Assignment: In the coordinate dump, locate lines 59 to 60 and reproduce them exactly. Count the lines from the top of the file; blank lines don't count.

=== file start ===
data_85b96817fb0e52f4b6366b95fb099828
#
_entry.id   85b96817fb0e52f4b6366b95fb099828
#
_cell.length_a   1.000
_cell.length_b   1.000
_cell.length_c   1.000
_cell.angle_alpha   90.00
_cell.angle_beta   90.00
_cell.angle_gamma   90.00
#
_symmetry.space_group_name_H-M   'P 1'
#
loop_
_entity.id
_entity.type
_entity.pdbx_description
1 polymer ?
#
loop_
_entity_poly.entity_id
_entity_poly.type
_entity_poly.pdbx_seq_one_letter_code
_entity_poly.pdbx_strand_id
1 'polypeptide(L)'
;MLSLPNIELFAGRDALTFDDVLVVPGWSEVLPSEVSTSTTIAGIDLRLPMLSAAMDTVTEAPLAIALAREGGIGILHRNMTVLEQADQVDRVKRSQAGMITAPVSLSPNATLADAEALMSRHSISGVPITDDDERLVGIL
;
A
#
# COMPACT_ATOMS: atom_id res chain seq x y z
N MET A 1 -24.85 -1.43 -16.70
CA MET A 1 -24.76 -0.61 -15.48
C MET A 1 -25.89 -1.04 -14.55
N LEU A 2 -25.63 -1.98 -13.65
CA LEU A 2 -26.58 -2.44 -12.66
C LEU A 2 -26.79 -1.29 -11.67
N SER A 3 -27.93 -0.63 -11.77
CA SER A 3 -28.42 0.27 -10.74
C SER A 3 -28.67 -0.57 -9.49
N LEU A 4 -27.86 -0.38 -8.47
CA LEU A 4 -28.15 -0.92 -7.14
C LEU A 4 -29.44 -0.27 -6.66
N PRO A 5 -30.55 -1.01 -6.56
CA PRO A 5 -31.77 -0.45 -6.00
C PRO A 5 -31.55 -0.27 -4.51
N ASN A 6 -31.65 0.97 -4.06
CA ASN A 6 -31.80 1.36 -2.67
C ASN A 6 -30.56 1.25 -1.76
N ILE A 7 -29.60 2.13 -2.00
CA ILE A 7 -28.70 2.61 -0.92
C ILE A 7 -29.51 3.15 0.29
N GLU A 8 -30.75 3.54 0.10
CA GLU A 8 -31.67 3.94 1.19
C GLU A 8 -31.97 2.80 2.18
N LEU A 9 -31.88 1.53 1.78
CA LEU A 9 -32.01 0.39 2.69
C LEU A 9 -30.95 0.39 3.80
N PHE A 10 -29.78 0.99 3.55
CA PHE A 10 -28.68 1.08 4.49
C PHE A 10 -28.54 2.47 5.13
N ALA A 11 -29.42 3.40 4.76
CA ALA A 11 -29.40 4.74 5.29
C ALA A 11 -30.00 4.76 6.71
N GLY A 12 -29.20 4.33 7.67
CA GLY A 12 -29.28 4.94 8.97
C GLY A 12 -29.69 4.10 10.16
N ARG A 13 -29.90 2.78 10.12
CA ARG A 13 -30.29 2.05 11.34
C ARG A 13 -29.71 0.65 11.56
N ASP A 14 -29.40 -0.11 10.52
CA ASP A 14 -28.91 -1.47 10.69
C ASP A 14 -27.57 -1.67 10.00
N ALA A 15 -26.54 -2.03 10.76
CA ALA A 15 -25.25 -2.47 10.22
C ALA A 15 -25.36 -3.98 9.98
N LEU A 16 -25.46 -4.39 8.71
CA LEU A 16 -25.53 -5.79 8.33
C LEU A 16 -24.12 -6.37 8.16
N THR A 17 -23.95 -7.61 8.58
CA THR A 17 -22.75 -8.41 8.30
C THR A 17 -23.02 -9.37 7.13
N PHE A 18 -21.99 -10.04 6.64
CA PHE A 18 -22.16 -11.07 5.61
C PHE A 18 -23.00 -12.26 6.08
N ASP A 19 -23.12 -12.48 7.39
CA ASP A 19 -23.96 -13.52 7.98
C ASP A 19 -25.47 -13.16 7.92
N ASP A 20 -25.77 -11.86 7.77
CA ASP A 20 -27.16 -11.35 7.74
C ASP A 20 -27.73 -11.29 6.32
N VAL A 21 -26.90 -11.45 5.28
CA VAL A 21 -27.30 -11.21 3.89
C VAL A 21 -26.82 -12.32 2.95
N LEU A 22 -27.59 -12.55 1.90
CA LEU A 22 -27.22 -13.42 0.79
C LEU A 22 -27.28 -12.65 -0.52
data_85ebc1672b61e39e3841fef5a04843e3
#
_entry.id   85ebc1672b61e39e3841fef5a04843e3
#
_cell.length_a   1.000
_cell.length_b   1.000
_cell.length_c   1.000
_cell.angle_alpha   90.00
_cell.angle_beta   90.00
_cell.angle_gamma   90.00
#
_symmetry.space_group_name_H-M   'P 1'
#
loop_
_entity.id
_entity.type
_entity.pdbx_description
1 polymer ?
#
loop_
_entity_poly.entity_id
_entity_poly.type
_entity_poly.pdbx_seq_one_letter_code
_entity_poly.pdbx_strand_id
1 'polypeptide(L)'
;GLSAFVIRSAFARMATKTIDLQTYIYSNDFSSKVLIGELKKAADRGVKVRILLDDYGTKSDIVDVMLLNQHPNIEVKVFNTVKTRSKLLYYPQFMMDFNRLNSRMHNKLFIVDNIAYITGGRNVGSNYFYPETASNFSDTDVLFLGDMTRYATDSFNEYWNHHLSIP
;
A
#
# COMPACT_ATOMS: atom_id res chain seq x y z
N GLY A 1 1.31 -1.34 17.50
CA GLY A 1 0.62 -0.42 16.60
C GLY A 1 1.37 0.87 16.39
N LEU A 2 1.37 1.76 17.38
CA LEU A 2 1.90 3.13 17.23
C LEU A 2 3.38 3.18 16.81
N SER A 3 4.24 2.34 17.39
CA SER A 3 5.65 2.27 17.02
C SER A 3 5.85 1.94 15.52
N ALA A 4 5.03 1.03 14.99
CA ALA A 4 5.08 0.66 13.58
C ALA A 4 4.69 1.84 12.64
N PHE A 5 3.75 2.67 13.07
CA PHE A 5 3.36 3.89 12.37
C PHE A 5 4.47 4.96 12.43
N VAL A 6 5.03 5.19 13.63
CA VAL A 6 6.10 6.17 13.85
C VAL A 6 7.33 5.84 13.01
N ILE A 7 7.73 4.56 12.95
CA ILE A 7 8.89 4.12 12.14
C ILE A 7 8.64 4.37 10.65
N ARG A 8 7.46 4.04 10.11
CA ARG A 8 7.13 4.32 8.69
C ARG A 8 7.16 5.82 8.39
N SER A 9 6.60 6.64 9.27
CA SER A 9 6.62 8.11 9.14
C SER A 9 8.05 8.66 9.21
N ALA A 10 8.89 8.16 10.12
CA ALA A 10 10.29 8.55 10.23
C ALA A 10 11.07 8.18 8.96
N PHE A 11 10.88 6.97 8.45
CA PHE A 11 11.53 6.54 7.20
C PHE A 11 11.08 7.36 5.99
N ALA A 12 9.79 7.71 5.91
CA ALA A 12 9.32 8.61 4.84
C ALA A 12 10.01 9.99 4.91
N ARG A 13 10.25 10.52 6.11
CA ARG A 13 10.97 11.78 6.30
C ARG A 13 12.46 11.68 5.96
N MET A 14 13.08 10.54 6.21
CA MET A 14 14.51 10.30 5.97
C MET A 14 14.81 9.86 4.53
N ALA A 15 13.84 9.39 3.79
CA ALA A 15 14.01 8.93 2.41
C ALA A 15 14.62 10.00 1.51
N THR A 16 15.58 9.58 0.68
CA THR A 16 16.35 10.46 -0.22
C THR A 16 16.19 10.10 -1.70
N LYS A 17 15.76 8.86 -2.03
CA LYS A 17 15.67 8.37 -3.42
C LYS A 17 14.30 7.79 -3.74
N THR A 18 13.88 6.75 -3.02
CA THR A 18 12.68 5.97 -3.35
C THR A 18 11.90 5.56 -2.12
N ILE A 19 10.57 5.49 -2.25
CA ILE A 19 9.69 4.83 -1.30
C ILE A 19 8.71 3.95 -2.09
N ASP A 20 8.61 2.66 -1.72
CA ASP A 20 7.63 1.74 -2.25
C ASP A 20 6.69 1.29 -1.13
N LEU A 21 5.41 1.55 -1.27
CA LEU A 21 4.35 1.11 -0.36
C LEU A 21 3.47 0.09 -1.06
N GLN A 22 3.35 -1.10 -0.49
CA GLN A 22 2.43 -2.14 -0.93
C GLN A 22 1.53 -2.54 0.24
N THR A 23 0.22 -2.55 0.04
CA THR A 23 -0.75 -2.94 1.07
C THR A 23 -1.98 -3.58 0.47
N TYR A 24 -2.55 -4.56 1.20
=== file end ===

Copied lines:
CA PHE A 10 -28.68 1.08 4.49
C PHE A 10 -28.54 2.47 5.13